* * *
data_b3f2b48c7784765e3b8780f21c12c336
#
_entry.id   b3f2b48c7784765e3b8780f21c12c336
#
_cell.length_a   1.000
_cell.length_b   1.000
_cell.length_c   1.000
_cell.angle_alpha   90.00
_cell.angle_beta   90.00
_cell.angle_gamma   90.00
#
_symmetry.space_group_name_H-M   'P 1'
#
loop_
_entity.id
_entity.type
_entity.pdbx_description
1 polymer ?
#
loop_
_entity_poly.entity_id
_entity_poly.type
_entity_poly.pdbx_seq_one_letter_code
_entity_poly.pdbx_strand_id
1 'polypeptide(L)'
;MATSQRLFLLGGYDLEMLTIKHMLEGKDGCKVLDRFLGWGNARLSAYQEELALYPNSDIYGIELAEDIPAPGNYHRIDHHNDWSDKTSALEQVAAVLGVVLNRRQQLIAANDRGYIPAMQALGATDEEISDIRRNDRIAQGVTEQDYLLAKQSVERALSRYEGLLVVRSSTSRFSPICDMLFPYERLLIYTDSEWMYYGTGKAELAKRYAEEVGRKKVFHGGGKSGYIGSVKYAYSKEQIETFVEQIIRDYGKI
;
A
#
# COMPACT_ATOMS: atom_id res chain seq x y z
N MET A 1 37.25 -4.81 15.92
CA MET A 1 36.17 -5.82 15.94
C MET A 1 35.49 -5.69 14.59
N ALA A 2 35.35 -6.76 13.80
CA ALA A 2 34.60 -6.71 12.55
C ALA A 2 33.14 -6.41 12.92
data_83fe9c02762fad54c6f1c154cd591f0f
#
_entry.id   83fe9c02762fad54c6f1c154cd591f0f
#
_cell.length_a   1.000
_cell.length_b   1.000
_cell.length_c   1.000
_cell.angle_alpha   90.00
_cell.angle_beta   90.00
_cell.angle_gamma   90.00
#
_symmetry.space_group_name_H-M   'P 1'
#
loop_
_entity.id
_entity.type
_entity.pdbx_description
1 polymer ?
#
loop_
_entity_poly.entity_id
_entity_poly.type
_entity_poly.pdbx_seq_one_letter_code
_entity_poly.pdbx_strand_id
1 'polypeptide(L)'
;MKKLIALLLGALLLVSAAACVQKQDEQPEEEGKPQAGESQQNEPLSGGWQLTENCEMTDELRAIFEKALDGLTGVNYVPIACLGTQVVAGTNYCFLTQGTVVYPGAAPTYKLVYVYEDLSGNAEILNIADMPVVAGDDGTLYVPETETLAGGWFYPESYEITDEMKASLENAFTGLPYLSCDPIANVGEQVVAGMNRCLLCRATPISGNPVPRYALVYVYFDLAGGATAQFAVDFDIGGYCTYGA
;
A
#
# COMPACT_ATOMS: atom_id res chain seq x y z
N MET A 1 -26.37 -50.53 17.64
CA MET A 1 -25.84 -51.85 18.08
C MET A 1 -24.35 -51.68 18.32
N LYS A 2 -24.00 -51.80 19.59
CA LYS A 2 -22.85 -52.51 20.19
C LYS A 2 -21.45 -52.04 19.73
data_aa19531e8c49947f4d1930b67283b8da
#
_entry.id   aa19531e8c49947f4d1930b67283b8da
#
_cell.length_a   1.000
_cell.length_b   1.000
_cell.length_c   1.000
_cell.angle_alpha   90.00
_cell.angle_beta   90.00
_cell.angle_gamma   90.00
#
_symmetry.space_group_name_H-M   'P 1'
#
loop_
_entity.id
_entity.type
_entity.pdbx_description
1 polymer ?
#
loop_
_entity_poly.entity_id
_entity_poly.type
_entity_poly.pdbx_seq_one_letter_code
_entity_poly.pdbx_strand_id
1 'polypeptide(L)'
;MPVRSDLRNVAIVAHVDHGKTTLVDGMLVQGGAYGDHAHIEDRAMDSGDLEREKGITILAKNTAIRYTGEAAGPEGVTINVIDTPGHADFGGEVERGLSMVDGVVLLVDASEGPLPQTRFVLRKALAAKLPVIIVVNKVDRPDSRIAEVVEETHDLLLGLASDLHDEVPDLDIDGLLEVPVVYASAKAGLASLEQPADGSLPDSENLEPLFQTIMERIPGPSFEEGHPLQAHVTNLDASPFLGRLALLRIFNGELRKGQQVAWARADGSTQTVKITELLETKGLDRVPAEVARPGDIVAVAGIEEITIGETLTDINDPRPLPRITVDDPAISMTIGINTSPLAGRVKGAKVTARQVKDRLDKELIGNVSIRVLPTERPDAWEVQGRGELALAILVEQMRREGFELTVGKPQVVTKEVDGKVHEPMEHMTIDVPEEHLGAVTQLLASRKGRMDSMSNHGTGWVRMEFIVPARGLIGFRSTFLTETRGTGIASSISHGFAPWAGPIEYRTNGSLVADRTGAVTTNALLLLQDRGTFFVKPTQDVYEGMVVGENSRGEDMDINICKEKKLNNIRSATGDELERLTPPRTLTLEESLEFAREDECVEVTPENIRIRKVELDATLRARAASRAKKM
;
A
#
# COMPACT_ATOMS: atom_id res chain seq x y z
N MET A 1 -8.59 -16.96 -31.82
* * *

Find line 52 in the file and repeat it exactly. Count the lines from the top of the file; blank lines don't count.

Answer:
_entity.type